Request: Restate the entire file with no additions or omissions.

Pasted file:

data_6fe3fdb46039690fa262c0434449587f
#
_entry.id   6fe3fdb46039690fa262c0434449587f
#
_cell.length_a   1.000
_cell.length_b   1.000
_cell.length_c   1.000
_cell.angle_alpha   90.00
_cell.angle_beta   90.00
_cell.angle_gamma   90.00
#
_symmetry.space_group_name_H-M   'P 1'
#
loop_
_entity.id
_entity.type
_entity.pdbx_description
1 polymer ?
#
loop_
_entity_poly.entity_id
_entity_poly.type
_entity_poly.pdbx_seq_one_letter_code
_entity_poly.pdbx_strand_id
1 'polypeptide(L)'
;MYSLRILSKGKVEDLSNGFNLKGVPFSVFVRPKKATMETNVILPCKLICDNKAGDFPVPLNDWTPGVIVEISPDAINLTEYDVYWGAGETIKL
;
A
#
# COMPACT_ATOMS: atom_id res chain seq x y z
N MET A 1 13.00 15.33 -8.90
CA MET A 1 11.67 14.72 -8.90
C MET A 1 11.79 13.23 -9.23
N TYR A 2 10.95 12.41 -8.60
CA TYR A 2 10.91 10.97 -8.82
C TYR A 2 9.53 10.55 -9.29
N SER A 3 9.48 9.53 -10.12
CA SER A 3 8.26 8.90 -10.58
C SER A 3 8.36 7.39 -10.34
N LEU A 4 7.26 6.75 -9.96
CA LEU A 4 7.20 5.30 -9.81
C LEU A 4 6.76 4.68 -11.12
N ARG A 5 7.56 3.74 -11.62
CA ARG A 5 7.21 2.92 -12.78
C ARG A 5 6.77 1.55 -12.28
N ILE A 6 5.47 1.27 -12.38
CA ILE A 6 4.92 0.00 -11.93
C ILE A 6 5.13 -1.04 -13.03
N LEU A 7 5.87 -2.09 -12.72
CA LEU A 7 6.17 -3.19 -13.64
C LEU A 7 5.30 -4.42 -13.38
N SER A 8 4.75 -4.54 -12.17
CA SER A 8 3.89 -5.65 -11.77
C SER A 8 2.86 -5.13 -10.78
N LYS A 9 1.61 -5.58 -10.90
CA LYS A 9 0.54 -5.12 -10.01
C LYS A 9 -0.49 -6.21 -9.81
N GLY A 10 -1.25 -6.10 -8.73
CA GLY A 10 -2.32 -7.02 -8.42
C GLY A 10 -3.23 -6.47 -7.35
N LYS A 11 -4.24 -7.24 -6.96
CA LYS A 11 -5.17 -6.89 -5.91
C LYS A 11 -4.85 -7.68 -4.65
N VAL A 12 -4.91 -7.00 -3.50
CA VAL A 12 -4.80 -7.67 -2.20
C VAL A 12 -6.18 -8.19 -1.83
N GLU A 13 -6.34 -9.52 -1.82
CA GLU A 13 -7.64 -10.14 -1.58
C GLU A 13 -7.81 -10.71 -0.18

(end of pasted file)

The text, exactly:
data_6fe3fdb46039690fa262c0434449587f
#
_entry.id   6fe3fdb46039690fa262c0434449587f
#
_cell.length_a   1.000
_cell.length_b   1.000
_cell.length_c   1.000
_cell.angle_alpha   90.00
_cell.angle_beta   90.00
_cell.angle_gamma   90.00
#
_symmetry.space_group_name_H-M   'P 1'
#
loop_
_entity.id
_entity.type
_entity.pdbx_description
1 polymer ?
#
loop_
_entity_poly.entity_id
_entity_poly.type
_entity_poly.pdbx_seq_one_letter_code
_entity_poly.pdbx_strand_id
1 'polypeptide(L)'
;MYSLRILSKGKVEDLSNGFNLKGVPFSVFVRPKKATMETNVILPCKLICDNKAGDFPVPLNDWTPGVIVEISPDAINLTEYDVYWGAGETIKL
;
A
#
# COMPACT_ATOMS: atom_id res chain seq x y z
N MET A 1 13.00 15.33 -8.90
CA MET A 1 11.67 14.72 -8.90
C MET A 1 11.79 13.23 -9.23
N TYR A 2 10.95 12.41 -8.60
CA TYR A 2 10.91 10.97 -8.82
C TYR A 2 9.53 10.55 -9.29
N SER A 3 9.48 9.53 -10.12
CA SER A 3 8.26 8.90 -10.58
C SER A 3 8.36 7.39 -10.34
N LEU A 4 7.26 6.75 -9.96
CA LEU A 4 7.20 5.30 -9.81
C LEU A 4 6.76 4.68 -11.12
N ARG A 5 7.56 3.74 -11.62
CA ARG A 5 7.21 2.92 -12.78
C ARG A 5 6.77 1.55 -12.28
N ILE A 6 5.47 1.27 -12.38
CA ILE A 6 4.92 0.00 -11.93
C ILE A 6 5.13 -1.04 -13.03
N LEU A 7 5.87 -2.09 -12.72
CA LEU A 7 6.17 -3.19 -13.64
C LEU A 7 5.30 -4.42 -13.38
N SER A 8 4.75 -4.54 -12.17
CA SER A 8 3.89 -5.65 -11.77
C SER A 8 2.86 -5.13 -10.78
N LYS A 9 1.61 -5.58 -10.90
CA LYS A 9 0.54 -5.12 -10.01
C LYS A 9 -0.49 -6.21 -9.81
N GLY A 10 -1.25 -6.10 -8.73
CA GLY A 10 -2.32 -7.02 -8.42
C GLY A 10 -3.23 -6.47 -7.35
N LYS A 11 -4.24 -7.24 -6.96
CA LYS A 11 -5.17 -6.89 -5.91
C LYS A 11 -4.85 -7.68 -4.65
N VAL A 12 -4.91 -7.00 -3.50
CA VAL A 12 -4.80 -7.67 -2.20
C VAL A 12 -6.18 -8.19 -1.83
N GLU A 13 -6.34 -9.52 -1.82
CA GLU A 13 -7.64 -10.14 -1.58
C GLU A 13 -7.81 -10.71 -0.18